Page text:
14 Apr 2024

Sant'Orsola closes its 2023 accounts with a profit of 744,000 euro and a 10.6% increase in turnover



It's a good balance sheet presented late Saturday afternoon by the president of the Sant'Orsola agricultural cooperative, Silvio Bertoldi, and approved by the members who crowded the company auditorium during the annual meeting.

By the end of 2023, the turnover of the characteristic sector, berries, strawberries, and cherries, as written in the financial document, amounted to 65 million Euros, an increase of 11.57 percentage points compared to 2022. This increase led to a distributed payout to members of 28.89 million Euros, growing by 10.54 percent year-over-year.

The net profit included in the balance sheet is substantial, amounting to 744,540 Euros, significantly higher than in 2022.


Despite the volume of fruit delivered being almost the same as the previous year, the cooperative performed well in 2023 as it managed to negotiate better selling prices compared to the past, when the post-Covid effects and general economic uncertainty had significantly depressed them. It focused heavily on clientele, including large organized distribution and fruit and vegetable markets, thus regaining substantial margins in sales despite the numerous challenges faced throughout the year. In fact, in 2023, the high costs of energy, raw materials, and bank interest rates weighed significantly on the entrepreneurial activities of the 750 fruit-growing members. Adverse weather events and the precariousness resulting from international instability added further difficulties to the sector.

Sant'Orsola responded to the multiple challenges to ensure profitability for its members and effectively conveyed the values of its berries, including those with zero residue, which are increasingly gaining market share and on which it is investing additional efforts.

Among the noteworthy investments made is the one aimed at producing clean energy in-house. The extension of the company's surfaces covered by photovoltaic panels by the end of 2024 will enable obtaining over 35 percent of the cooperative's average annual energy needs.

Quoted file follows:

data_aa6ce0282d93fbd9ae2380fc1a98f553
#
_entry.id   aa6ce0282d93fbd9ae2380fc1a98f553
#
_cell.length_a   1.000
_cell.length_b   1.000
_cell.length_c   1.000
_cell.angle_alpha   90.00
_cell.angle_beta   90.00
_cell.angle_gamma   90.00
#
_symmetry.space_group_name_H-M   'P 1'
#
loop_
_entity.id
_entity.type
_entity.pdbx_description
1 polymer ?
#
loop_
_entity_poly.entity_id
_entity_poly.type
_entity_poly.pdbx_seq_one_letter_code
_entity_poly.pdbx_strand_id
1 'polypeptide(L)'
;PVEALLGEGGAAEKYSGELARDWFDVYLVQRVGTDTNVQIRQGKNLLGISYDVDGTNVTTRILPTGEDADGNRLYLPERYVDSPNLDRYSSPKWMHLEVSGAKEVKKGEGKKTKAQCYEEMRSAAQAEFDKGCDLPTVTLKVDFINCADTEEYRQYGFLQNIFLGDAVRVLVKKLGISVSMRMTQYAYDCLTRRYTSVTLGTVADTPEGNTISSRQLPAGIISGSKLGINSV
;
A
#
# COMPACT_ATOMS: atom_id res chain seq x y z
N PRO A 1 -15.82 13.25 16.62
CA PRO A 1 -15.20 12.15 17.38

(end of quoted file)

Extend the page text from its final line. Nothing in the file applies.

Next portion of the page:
And it was precisely to the future that Director Matteo Bortolini focused in his speech. Faced with an ever-growing small fruit market and the demand for ever greater quantities of fruit from customers, he urged members to increase their knowledge and entrepreneurial skills even more. He urged them to invest in the existing facilities to improve their efficiency, processability and handling, in a word to optimise the general organisation of work. "The power to do something tomorrow is in our and your hands," said Bortolini, inviting them to seize the market situations that the cooperative points out so as to plan business investments wisely.

The near-future plans of Sant'Orsola already include the 14th edition of the International Symposium on Rubus and Ribes (international symposium on raspberry, blackberry, and currant). The president announced that in July 2027, the important gathering of 200 scientific researchers in the field will take place at the cooperative. It is the first time that the ISHS (the International Society for Horticultural Science) has entrusted the world's most prestigious scientific event in the sector to a private company, while each previous edition had been exclusively entrusted to university venues. The last time it was held at state universities in Oregon and Washington in the USA. For Sant'Orsola, this is an important recognition of its research and development activities that have been ongoing for over two decades and have enabled it to produce patented varieties of berries known worldwide.

Within the current year, the cooperative will also present the final results of the study initiated in 2023 to offer members a comprehensive package of proposals and solutions, containing not only scientific data but also cost analyses for new facilities, implementation techniques, and environmental integration methods. The study aims to counteract the significant negative effects of climate change, which are now capable of impacting production cycles in agriculture. To adapt and not passively suffer the consequences, it has initiated research and analysis especially in Northern Italy to identify ways to construct new facilities more suitable for overcoming pronounced droughts, strong winds, and increasingly high air temperatures.

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